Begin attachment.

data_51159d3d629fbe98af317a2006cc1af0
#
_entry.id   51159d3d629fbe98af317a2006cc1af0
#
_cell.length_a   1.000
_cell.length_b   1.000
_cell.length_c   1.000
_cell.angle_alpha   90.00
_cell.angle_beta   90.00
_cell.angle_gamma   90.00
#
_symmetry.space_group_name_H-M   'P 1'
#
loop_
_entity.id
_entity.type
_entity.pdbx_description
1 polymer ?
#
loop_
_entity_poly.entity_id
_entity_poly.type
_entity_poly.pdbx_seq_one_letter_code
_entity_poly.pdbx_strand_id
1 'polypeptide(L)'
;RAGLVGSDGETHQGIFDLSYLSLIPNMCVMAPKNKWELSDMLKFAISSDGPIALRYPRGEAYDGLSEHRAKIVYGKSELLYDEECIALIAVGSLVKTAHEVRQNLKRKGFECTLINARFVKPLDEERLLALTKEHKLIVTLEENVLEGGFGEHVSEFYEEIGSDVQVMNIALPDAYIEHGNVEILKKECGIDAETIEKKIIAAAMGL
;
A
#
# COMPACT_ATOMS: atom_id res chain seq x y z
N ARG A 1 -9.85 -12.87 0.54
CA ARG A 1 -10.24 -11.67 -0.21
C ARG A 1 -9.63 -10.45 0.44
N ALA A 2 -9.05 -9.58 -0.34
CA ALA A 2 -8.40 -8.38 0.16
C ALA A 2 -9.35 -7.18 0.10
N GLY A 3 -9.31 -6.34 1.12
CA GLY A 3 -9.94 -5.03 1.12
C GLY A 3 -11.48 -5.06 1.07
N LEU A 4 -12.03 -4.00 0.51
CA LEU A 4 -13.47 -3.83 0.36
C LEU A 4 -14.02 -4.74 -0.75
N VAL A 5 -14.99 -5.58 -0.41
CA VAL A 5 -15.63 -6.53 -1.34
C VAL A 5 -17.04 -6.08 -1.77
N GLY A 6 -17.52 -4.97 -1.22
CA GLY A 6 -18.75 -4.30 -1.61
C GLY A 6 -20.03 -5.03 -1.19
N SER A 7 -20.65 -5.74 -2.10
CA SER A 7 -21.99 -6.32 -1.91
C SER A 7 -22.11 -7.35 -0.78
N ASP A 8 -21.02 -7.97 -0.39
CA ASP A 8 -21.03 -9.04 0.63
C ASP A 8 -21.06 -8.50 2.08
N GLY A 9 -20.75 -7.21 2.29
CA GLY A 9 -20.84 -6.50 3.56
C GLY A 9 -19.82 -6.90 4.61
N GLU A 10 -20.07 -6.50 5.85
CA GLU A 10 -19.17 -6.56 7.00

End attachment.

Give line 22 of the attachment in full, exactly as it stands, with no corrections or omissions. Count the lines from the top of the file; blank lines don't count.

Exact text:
_entity_poly.type